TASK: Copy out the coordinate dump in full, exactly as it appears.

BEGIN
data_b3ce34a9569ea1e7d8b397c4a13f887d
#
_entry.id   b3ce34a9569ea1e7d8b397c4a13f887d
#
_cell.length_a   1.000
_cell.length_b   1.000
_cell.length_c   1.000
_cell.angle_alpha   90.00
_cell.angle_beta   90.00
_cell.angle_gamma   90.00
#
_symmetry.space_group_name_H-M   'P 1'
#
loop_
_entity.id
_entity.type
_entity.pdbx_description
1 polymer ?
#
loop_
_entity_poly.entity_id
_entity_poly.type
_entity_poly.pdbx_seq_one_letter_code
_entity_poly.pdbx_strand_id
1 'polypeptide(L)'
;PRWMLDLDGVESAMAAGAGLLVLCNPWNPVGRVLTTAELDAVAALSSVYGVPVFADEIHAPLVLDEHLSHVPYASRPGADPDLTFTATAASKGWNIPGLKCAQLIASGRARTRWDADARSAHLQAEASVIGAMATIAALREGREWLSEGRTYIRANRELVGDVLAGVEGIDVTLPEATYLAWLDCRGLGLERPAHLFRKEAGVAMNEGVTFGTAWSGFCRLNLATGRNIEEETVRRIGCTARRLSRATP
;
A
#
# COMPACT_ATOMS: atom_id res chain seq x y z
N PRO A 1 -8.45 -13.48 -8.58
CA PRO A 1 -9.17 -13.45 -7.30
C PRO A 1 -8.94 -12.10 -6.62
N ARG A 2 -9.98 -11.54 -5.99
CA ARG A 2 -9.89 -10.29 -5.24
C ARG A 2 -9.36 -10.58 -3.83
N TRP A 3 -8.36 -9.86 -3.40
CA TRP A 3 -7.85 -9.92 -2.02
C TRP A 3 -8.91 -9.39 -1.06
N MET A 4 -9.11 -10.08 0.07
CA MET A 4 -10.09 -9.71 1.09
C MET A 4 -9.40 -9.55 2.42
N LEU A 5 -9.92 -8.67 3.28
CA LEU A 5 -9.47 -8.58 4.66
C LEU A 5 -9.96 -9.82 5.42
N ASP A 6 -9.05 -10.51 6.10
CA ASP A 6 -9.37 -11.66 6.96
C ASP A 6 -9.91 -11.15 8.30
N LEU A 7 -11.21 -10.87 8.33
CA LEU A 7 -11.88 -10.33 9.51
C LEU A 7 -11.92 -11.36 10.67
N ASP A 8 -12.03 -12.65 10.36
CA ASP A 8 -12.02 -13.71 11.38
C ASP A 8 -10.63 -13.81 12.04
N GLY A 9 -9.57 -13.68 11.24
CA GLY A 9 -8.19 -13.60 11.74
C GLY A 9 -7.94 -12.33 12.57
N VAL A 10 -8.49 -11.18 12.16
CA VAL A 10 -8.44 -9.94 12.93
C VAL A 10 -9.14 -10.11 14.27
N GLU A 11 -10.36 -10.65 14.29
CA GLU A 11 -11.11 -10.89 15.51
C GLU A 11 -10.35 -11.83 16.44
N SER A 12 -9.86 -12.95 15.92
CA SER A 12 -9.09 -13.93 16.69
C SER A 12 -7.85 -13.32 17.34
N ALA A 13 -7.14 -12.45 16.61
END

data_b3ce34a9569ea1e7d8b397c4a13f887d
#
_entry.id   b3ce34a9569ea1e7d8b397c4a13f887d
#
_cell.length_a   1.000
_cell.length_b   1.000
_cell.length_c   1.000
_cell.angle_alpha   90.00
_cell.angle_beta   90.00
_cell.angle_gamma   90.00
#
_symmetry.space_group_name_H-M   'P 1'
#
loop_
_entity.id
_entity.type
_entity.pdbx_description
1 polymer ?
#
loop_
_entity_poly.entity_id
_entity_poly.type
_entity_poly.pdbx_seq_one_letter_code
_entity_poly.pdbx_strand_id
1 'polypeptide(L)'
;PRWMLDLDGVESAMAAGAGLLVLCNPWNPVGRVLTTAELDAVAALSSVYGVPVFADEIHAPLVLDEHLSHVPYASRPGADPDLTFTATAASKGWNIPGLKCAQLIASGRARTRWDADARSAHLQAEASVIGAMATIAALREGREWLSEGRTYIRANRELVGDVLAGVEGIDVTLPEATYLAWLDCRGLGLERPAHLFRKEAGVAMNEGVTFGTAWSGFCRLNLATGRNIEEETVRRIGCTARRLSRATP
;
A
#
# COMPACT_ATOMS: atom_id res chain seq x y z
N PRO A 1 -8.45 -13.48 -8.58
CA PRO A 1 -9.17 -13.45 -7.30
C PRO A 1 -8.94 -12.10 -6.62
N ARG A 2 -9.98 -11.54 -5.99
CA ARG A 2 -9.89 -10.29 -5.24
C ARG A 2 -9.36 -10.58 -3.83
N TRP A 3 -8.36 -9.86 -3.40
CA TRP A 3 -7.85 -9.92 -2.02
C TRP A 3 -8.91 -9.39 -1.06
N MET A 4 -9.11 -10.08 0.07
CA MET A 4 -10.09 -9.71 1.09
C MET A 4 -9.40 -9.55 2.42
N LEU A 5 -9.92 -8.67 3.28
CA LEU A 5 -9.47 -8.58 4.66
C LEU A 5 -9.96 -9.82 5.42
N ASP A 6 -9.05 -10.51 6.10
CA ASP A 6 -9.37 -11.66 6.96
C ASP A 6 -9.91 -11.15 8.30
N LEU A 7 -11.21 -10.87 8.33
CA LEU A 7 -11.88 -10.33 9.51
C LEU A 7 -11.92 -11.36 10.67
N ASP A 8 -12.03 -12.65 10.36
CA ASP A 8 -12.02 -13.71 11.38
C ASP A 8 -10.63 -13.81 12.04
N GLY A 9 -9.57 -13.68 11.24
CA GLY A 9 -8.19 -13.60 11.74
C GLY A 9 -7.94 -12.33 12.57
N VAL A 10 -8.49 -11.18 12.16
CA VAL A 10 -8.44 -9.94 12.93
C VAL A 10 -9.14 -10.11 14.27
N GLU A 11 -10.36 -10.65 14.29
CA GLU A 11 -11.11 -10.89 15.51
C GLU A 11 -10.35 -11.83 16.44
N SER A 12 -9.86 -12.95 15.92
CA SER A 12 -9.09 -13.93 16.69
C SER A 12 -7.85 -13.32 17.34
N ALA A 13 -7.14 -12.45 16.61